“To protect their own lives and health, people have to reduce personal contact to a minimum. Finland has been preparing for this moment throughout its entire history” tweet by Jari Tervo, Finnish author
This may be partly why I have found the last two weeks just fine at first, and then suddenly overwhelming – after eight years in this country and more than two as a citizen, am I simply too Finnish? As the social distancing intensifies, so does the social closeness. For an introvert, indeed a nation of introverts, it can all be rather too much.
One of our neighbours said that she has never seen the lakeside path by our house so busy. People are going for a walk or a run because they aren’t used to being cooped up together all day with a lot less to do. To be fair, it’s still perfectly possible to stay metres away from each other at all times – busy in this context means you can see a lot of other people, not that you’d have to, like, touch them or anything. It’s not the London park my mum described as “like Piccadilly Circus.” But in a context where the nation’s dream is a house by a lake in the woods where you can’t even see your nearest neighbour, where there are the same number of people as in Scotland in a surface area the size of Germany, it feels like a lot.
One of the comments on that tweet seemed tinged with horror: “a work skill for our times: small talk in online meetings.” (To which the author responded: “it’s called ‘very small talk’”.) And, good Lord, there have been far too many online meetings. All the teachers, from grade 1 of primary school right up to university, have switched to distance learning and classes online. My wife is having choir rehearsals online in the room next door to my office. I had my first piano lesson by video link yesterday, I’ve moved my book club online, I taught my choir board how to do a video conference call for our meeting last week… luckily I’m more used to it than most as I’ve been having yoga lessons on Skype ever since I moved here, and I meet other translators and editors like this all the time. But with more than one person doing this in earshot, you need headphones, and after using them for an hour or so you start raising your voice as if you’re going slightly deaf and it all feels so… noisy. The entire world shouting in your living room.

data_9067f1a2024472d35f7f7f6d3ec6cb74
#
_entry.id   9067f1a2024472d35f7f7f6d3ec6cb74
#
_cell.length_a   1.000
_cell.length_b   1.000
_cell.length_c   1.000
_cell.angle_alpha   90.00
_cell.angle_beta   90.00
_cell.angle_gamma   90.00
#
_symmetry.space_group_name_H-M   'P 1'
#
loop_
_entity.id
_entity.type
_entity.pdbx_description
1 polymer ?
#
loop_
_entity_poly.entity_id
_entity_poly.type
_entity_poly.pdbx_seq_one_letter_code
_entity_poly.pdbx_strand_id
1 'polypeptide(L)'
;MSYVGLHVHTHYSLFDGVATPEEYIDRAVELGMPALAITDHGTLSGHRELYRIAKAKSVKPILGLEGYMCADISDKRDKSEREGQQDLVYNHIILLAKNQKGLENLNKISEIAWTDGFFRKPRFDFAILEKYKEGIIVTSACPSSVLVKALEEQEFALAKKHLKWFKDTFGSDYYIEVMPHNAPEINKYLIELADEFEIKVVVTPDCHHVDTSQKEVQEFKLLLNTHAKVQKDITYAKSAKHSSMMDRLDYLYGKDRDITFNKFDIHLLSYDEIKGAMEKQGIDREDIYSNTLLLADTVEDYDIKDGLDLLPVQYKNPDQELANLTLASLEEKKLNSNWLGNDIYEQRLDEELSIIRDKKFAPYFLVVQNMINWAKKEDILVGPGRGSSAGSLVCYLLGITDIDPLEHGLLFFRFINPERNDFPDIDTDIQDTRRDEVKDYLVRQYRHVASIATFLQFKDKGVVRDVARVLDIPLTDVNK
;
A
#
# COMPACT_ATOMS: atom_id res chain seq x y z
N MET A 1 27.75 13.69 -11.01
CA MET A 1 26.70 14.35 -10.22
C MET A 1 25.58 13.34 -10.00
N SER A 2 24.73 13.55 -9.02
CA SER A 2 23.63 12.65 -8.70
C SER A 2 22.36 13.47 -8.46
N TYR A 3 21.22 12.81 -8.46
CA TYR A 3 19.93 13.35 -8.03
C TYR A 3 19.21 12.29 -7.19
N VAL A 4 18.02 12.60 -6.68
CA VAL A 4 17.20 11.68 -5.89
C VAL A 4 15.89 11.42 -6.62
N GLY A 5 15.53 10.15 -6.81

So I went to the forest, or, if you’re Finnish, to the happy place, the safe place, the oasis of calm. I was worried it would be busy too, but I picked my moment and it wasn’t. From friends and family in Italy and Spain I know we soon might not be able to even do that. And then being in a small flat, even with the person you love the most, will feel very close indeed.
But the closeness keeps us going.
The last state of emergency I just about remember began in 1981. My great-grandmother was in Warsaw then and we were in Wales. When she died, we didn’t know for a long time. Finland has been in a state of emergency since Monday, but a very different one, initiated by a government led by five women, four younger than I am, who I helped vote in, and I trust to do a good job. The other big difference between then and now is those video calls. Being able to see each other’s faces and talk is precious. This week, I’ve spoken to people I’ve not talked to in many months, even years. We’ve remembered what we really need, that closeness.
Finnish closeness might look different. We want to hear each other’s stories, and we will listen, we just don’t want to do it by very small talk, we want to sit by ourselves and write it down, and give it to the Finnish Literature Society to collect, and then they’ll all be stored digitally for us and we can read them later, when we’ve had the space and time to think and feel. We’re giving each other space and time to think and feel by asking for those stories in the first place.
So that’s what I’m doing. As soon as I heard about this project, I wrote and asked, do you accept stories in other languages apart from the national ones (Finnish, Swedish, Sami, Roma…)? Yes, they said, write in English if you like. By all means.
If you are in Finland and want to do it too, here’s the link to the KoronaKevät (“Corona Spring”) project. If you’d like the instructions translated into English, let me know.
And if you’re not in Finland, why not do it anyway? You can choose whether and how to share what you write.
As soon as I started to, I felt much, much better.